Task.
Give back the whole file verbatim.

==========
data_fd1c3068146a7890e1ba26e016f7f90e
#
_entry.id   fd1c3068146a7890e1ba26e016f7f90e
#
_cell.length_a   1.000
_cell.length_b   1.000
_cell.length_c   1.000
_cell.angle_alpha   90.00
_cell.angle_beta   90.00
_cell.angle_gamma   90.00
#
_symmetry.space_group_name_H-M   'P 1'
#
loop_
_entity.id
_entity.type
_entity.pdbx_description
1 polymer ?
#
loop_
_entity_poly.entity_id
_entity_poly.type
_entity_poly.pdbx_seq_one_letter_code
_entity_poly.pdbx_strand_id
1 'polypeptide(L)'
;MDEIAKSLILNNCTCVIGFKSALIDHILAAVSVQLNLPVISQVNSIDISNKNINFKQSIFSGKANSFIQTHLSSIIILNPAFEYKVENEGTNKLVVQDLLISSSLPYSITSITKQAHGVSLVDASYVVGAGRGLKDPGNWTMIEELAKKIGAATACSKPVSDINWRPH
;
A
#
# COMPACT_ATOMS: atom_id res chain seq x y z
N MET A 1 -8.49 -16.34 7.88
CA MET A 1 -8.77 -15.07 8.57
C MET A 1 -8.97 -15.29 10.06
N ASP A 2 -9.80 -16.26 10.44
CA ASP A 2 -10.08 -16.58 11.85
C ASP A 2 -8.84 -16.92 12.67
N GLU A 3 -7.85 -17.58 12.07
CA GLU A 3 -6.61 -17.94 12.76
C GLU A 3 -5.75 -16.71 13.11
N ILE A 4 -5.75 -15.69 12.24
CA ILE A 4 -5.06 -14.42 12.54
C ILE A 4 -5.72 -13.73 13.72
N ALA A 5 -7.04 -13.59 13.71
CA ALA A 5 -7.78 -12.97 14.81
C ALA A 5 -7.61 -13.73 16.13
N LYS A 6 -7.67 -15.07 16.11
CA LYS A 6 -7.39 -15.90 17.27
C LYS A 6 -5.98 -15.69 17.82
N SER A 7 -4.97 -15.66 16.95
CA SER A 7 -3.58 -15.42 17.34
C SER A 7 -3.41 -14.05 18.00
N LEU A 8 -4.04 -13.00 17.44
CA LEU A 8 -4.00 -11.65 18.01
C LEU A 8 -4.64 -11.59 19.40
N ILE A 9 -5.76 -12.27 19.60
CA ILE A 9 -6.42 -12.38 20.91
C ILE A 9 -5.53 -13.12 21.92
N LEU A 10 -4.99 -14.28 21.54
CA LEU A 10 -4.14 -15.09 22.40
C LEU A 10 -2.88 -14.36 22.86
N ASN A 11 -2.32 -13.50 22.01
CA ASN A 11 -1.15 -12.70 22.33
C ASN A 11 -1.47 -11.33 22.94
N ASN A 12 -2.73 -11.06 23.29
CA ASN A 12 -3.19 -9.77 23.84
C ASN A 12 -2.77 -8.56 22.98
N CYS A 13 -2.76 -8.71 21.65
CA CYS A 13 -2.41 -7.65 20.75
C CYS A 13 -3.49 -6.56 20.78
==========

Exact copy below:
data_fd1c3068146a7890e1ba26e016f7f90e
#
_entry.id   fd1c3068146a7890e1ba26e016f7f90e
#
_cell.length_a   1.000
_cell.length_b   1.000
_cell.length_c   1.000
_cell.angle_alpha   90.00
_cell.angle_beta   90.00
_cell.angle_gamma   90.00
#
_symmetry.space_group_name_H-M   'P 1'
#
loop_
_entity.id
_entity.type
_entity.pdbx_description
1 polymer ?
#
loop_
_entity_poly.entity_id
_entity_poly.type
_entity_poly.pdbx_seq_one_letter_code
_entity_poly.pdbx_strand_id
1 'polypeptide(L)'
;MDEIAKSLILNNCTCVIGFKSALIDHILAAVSVQLNLPVISQVNSIDISNKNINFKQSIFSGKANSFIQTHLSSIIILNPAFEYKVENEGTNKLVVQDLLISSSLPYSITSITKQAHGVSLVDASYVVGAGRGLKDPGNWTMIEELAKKIGAATACSKPVSDINWRPH
;
A
#
# COMPACT_ATOMS: atom_id res chain seq x y z
N MET A 1 -8.49 -16.34 7.88
CA MET A 1 -8.77 -15.07 8.57
C MET A 1 -8.97 -15.29 10.06
N ASP A 2 -9.80 -16.26 10.44
CA ASP A 2 -10.08 -16.58 11.85
C ASP A 2 -8.84 -16.92 12.67
N GLU A 3 -7.85 -17.58 12.07
CA GLU A 3 -6.61 -17.94 12.76
C GLU A 3 -5.75 -16.71 13.11
N ILE A 4 -5.75 -15.69 12.24
CA ILE A 4 -5.06 -14.42 12.54
C ILE A 4 -5.72 -13.73 13.72
N ALA A 5 -7.04 -13.59 13.71
CA ALA A 5 -7.78 -12.97 14.81
C ALA A 5 -7.61 -13.73 16.13
N LYS A 6 -7.67 -15.07 16.11
CA LYS A 6 -7.39 -15.90 17.27
C LYS A 6 -5.98 -15.69 17.82
N SER A 7 -4.97 -15.66 16.95
CA SER A 7 -3.58 -15.42 17.34
C SER A 7 -3.41 -14.05 18.00
N LEU A 8 -4.04 -13.00 17.44
CA LEU A 8 -4.00 -11.65 18.01
C LEU A 8 -4.64 -11.59 19.40
N ILE A 9 -5.76 -12.27 19.60
CA ILE A 9 -6.42 -12.38 20.91
C ILE A 9 -5.53 -13.12 21.92
N LEU A 10 -4.99 -14.28 21.54
CA LEU A 10 -4.14 -15.09 22.40
C LEU A 10 -2.88 -14.36 22.86
N ASN A 11 -2.32 -13.50 22.01
CA ASN A 11 -1.15 -12.70 22.33
C ASN A 11 -1.47 -11.33 22.94
N ASN A 12 -2.73 -11.06 23.29
CA ASN A 12 -3.19 -9.77 23.84
C ASN A 12 -2.77 -8.56 22.98
N CYS A 13 -2.76 -8.71 21.65
CA CYS A 13 -2.41 -7.65 20.75
C CYS A 13 -3.49 -6.56 20.78